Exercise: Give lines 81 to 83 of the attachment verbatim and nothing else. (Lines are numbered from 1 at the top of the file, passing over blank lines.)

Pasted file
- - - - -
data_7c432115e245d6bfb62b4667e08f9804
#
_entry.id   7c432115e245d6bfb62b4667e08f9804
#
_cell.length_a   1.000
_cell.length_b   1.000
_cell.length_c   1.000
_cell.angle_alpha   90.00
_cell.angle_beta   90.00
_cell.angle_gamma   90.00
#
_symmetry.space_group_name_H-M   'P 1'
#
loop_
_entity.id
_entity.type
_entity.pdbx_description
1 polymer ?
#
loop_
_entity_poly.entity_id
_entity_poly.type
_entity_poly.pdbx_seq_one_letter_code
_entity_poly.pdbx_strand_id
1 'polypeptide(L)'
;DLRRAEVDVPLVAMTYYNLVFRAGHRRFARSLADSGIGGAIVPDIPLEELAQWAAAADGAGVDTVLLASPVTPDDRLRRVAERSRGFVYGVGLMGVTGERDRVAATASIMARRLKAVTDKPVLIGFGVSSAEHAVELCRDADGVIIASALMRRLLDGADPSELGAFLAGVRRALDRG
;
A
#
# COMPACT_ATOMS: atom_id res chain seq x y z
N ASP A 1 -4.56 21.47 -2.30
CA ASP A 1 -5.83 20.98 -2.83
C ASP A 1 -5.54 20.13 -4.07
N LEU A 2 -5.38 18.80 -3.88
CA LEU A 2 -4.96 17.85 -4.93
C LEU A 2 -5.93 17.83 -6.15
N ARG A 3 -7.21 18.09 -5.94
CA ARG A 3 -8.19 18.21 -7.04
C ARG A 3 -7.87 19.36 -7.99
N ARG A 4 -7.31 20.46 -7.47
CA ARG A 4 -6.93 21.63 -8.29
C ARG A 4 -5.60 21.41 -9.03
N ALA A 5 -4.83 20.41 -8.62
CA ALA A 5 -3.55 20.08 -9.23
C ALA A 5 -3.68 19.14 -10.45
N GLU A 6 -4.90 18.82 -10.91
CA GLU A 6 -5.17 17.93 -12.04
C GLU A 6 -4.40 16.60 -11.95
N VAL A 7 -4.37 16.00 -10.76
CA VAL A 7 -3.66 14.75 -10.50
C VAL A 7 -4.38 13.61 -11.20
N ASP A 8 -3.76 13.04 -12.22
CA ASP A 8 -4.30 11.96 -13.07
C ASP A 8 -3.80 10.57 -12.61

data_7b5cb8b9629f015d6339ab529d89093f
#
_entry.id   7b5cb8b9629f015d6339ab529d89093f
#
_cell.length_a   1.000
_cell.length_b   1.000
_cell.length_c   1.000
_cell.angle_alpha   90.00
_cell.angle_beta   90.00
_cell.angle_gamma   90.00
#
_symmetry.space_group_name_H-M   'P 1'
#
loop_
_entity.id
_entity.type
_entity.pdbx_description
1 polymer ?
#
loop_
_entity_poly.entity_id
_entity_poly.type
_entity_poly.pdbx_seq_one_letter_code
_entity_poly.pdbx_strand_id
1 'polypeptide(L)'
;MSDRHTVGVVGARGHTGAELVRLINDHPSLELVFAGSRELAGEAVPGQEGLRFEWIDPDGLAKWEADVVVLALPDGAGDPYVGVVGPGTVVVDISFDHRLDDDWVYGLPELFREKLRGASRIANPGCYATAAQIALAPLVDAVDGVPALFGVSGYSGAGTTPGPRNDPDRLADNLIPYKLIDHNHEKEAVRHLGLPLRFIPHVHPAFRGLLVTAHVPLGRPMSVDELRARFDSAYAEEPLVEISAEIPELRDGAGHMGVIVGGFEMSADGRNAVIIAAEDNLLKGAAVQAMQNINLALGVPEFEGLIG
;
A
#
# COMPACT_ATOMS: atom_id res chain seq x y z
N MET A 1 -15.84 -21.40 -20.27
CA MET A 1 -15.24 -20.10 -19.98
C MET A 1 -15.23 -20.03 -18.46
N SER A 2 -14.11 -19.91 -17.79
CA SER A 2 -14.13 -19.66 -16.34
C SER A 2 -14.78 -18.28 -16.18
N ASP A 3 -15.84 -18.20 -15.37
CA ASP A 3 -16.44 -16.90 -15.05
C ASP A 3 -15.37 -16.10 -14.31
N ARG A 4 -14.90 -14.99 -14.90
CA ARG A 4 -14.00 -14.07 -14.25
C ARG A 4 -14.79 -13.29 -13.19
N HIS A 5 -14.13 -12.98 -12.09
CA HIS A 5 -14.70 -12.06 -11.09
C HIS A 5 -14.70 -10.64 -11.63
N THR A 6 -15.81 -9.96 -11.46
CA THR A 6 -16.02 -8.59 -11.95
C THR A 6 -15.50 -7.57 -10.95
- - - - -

;
A
#